The SHAPE America Scholar Award is presented in recognition of research/creative activities which enrich the depth and scope of health, leisure, sport, dance and related activities.

Got Physical Education? This is your Brain on Fitness


The clinical trial Fitness Improves Thinking (FITKIDS) was intended to increase the physical fitness of children through participation in developmentally appropriate physical activity to determine the effects on cognitive and brain health. Ten years later, I discuss what an evidenced-based initiative taught us about program effectiveness and the mechanisms facilitating cognitive health. We can reduce the health risk experienced by children through physical activity participation, but comprehensive models are needed if our program effects are to demonstrate reach and sustainability. Recommendations about changing the DNA and gene expression of physical education and teacher education programs will be discussed. Models of systems for moving forward will be shared.

Darla M. Castelli, PhD, is a full professor in the Department of Kinesiology and Health Education at the University of Texas at Austin. She has been working with school-aged youth in physical activity settings for 30 years, leading several physical activity interventions in schools (e.g., FITKIDS I & II). As a fellow of the National Academy of Kinesiology and SHAPE America, her research focuses on the effects of physical activity on cognitive and brain health in children, which has been funded by the NIH, RWJF, and the U.S. Department of Education. Dr. Castelli is the chair-elect of the Whole Communities Whole Health a 10-year funded research project examining the determinants of children’s health. She has authored 100 peer-reviewed publications, 2 books, 10 book chapters, and has conducted more than 150 scholarly presentations. Recently she received the 2020 Catherine Ennis, AERA Scholar Award, 2020 SHAPE America Scholar Award, and 2020 SHAPE America Curriculum and Instruction Award.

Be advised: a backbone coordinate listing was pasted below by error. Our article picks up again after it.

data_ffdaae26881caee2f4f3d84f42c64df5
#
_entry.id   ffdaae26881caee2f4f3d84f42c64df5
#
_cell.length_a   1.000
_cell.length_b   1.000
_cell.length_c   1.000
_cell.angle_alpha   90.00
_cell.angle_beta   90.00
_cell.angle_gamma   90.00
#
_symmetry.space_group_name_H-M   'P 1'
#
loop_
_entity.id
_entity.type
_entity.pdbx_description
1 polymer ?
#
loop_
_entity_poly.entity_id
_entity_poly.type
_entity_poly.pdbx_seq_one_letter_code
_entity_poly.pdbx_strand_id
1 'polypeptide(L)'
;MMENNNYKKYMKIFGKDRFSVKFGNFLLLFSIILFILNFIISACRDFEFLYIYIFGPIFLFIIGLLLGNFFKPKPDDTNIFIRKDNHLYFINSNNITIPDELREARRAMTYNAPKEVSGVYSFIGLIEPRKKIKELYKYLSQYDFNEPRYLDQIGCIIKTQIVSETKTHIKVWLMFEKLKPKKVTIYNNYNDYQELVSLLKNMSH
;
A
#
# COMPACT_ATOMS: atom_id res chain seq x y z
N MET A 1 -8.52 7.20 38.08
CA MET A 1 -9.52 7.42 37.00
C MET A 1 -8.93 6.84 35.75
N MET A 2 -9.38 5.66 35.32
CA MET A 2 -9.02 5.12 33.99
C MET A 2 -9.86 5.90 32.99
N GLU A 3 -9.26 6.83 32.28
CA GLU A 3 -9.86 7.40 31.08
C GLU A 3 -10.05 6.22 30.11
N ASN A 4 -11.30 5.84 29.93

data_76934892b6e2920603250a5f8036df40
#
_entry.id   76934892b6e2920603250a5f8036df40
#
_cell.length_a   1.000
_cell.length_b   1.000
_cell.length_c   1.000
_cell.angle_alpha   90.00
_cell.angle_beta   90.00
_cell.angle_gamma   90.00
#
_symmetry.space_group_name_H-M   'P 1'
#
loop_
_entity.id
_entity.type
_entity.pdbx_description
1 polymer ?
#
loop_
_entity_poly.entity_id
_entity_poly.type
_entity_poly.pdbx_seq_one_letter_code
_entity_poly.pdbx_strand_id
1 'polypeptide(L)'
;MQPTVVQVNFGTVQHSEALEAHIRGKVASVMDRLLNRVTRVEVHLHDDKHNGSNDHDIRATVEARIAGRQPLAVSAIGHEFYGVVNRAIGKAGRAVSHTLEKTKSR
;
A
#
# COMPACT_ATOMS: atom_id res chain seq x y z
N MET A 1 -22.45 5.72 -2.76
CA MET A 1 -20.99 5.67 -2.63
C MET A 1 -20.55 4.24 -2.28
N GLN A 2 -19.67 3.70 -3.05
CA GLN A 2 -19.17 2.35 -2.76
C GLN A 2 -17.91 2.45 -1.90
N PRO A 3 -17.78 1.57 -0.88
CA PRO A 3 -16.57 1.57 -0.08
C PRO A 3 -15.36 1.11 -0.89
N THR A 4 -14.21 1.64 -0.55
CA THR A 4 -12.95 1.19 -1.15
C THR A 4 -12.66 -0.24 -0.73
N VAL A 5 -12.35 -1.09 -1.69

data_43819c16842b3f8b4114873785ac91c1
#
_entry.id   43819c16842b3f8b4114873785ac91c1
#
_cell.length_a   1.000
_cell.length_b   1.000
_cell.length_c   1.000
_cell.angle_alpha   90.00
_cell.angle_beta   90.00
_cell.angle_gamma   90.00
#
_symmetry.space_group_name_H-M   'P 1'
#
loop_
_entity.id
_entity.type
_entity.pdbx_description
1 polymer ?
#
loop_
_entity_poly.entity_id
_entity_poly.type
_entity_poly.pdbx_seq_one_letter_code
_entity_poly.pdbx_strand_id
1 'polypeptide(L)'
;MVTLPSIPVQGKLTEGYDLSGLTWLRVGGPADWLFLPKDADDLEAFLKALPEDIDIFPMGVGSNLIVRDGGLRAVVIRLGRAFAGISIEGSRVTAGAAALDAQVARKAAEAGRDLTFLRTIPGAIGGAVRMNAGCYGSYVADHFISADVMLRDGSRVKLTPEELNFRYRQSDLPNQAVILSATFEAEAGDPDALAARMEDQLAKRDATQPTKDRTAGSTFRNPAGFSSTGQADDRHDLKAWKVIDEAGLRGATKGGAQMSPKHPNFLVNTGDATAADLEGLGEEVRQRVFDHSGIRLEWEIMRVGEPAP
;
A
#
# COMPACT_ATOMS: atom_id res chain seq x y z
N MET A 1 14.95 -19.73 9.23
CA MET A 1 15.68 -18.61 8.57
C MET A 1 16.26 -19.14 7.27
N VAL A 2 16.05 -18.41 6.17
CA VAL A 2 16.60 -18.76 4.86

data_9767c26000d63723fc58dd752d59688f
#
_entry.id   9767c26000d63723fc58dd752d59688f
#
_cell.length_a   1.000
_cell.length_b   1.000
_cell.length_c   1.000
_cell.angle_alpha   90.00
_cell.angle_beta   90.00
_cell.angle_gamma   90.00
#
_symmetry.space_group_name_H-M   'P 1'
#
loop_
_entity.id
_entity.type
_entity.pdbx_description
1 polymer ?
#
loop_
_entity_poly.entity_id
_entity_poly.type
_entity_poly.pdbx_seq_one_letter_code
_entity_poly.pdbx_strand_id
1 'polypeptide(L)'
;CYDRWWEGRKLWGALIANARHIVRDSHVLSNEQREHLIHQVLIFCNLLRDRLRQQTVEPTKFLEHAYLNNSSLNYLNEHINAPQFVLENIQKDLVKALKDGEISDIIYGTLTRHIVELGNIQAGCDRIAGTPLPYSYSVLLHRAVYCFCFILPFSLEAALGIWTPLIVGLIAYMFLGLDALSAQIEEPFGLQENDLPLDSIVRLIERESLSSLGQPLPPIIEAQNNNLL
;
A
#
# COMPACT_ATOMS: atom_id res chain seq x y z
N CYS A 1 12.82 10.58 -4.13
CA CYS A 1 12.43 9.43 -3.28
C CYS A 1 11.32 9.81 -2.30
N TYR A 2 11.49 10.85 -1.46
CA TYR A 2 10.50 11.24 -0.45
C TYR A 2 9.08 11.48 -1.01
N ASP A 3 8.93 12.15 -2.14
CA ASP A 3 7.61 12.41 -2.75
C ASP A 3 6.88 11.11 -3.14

Raymond A Weiss Lecture

The purpose of the Raymond A. Weiss Lecture is to support a scholarly presentation by an individual in the arts and sciences who is an outstanding leader and who has made an important contribution to his or her field, and who has ties to one or more of the fields of HPERD.

A Personal and Collaborative Journey through Teacher Education and Socialization: Past, Present, and Future Research


Teacher socialization is a complex dialectical process that is dual directional in nature. Beginning early in life and continuing throughout one’s career, individual teachers play a large role in determining which professional beliefs they will adopt and which they will ignore. Comprised of three primary stages (pretraining, professional socialization, and organizational socialization), teachers’ beliefs and practices are influenced by both personal experiences and socializing agents. The purpose of this presentation is to describe my academic journey investigating different aspects of teacher socialization, including the bumps and turns along the way. In particular, I will discuss how my research line evolved and will focus on preservice teachers, the influence of teacher education, and the direction other researchers interested in teacher education and socialization may wish to take. It will become clear that my personal journey was enhanced by the socializing agents I encountered, and through their association, led me to believe that successful careers are rarely built in isolation but on the shoulders of or in collaboration with others.